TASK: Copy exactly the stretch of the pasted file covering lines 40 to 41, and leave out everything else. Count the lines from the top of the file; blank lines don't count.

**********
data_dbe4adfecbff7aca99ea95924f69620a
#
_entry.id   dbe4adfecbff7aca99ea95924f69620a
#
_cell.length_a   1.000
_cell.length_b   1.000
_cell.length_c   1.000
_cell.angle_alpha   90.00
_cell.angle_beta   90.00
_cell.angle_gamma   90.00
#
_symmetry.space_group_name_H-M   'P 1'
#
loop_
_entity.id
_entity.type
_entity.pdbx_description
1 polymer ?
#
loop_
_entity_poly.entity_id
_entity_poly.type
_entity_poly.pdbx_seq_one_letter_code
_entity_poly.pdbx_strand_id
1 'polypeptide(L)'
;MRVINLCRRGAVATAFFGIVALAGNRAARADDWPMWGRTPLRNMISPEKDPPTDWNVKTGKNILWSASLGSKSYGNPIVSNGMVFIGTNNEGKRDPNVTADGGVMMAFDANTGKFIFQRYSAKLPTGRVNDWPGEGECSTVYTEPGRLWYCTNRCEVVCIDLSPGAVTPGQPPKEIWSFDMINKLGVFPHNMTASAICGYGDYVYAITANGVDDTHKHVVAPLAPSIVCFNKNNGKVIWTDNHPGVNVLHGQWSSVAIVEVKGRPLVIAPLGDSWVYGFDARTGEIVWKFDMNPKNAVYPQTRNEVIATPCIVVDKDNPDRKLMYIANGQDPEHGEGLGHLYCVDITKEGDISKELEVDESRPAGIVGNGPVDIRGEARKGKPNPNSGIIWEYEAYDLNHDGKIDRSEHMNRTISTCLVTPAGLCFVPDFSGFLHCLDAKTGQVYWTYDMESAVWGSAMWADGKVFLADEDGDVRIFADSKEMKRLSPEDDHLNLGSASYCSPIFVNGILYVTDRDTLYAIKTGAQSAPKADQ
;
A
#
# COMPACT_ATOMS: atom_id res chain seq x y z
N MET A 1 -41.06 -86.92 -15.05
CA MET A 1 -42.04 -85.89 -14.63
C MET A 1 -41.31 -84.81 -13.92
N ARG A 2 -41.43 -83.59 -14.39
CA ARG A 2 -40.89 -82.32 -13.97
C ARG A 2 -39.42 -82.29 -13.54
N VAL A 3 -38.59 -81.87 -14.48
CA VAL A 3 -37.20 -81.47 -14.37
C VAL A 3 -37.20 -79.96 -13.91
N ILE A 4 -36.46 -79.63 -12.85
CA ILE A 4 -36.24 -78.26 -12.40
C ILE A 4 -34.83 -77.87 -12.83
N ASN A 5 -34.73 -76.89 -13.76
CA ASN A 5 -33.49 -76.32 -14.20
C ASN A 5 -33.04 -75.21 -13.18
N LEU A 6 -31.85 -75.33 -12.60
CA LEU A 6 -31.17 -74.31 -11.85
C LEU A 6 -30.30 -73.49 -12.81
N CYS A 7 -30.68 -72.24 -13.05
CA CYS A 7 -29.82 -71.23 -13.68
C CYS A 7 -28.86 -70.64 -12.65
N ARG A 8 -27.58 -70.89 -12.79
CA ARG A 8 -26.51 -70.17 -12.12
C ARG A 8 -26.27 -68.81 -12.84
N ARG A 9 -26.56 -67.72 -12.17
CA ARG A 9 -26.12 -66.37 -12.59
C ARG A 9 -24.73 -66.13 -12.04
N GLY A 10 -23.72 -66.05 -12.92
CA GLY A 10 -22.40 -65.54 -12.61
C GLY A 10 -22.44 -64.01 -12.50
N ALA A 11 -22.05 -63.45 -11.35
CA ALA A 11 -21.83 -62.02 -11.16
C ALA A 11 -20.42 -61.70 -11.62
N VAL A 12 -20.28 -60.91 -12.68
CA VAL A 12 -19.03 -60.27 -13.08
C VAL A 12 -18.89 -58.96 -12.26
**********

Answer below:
N ILE A 4 -36.46 -79.63 -12.85
CA ILE A 4 -36.24 -78.26 -12.40